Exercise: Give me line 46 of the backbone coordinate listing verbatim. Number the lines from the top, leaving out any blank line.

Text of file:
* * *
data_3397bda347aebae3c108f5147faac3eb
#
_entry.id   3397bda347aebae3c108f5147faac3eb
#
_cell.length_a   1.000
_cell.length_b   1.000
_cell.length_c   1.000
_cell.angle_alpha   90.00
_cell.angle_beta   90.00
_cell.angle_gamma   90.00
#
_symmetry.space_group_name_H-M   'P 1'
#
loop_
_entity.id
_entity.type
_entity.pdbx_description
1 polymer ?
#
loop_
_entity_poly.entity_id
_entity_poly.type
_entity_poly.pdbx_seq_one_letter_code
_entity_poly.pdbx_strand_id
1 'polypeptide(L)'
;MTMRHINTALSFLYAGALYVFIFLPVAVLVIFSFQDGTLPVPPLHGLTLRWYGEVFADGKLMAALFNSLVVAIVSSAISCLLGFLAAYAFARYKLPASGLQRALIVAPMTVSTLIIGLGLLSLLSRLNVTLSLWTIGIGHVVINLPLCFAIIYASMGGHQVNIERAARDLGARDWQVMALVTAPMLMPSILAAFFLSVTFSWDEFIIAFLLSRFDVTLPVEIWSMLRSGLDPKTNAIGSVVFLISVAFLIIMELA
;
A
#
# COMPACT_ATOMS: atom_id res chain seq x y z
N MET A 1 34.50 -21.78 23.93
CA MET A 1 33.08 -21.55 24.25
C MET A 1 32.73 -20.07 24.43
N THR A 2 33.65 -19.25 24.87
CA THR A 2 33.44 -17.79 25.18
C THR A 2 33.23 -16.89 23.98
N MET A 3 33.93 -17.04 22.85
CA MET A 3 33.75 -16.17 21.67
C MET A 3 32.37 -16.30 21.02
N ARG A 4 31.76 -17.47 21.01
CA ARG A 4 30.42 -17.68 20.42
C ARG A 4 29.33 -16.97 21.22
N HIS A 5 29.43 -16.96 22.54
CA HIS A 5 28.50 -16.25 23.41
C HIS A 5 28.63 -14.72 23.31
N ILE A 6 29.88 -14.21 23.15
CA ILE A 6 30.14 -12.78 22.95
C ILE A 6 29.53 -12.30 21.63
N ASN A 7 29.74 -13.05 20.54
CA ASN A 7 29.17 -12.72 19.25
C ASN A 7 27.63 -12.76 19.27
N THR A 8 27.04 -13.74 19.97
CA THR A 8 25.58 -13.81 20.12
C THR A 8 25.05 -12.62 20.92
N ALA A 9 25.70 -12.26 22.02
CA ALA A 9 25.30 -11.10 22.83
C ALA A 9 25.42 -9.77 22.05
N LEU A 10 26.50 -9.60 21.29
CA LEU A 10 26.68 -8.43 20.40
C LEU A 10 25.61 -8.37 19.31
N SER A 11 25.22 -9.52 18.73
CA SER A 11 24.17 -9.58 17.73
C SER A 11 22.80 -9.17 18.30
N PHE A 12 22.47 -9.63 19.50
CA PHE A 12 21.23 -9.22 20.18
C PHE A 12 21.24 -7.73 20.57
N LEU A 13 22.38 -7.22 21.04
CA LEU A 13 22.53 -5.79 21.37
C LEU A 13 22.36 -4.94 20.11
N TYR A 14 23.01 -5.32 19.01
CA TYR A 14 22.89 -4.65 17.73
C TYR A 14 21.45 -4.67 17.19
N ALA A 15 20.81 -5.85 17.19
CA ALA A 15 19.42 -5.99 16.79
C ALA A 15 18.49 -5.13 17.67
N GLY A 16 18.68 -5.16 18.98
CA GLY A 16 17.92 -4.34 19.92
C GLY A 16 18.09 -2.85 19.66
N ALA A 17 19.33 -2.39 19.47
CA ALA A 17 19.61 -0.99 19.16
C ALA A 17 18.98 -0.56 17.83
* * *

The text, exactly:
N ILE A 6 29.88 -14.21 23.15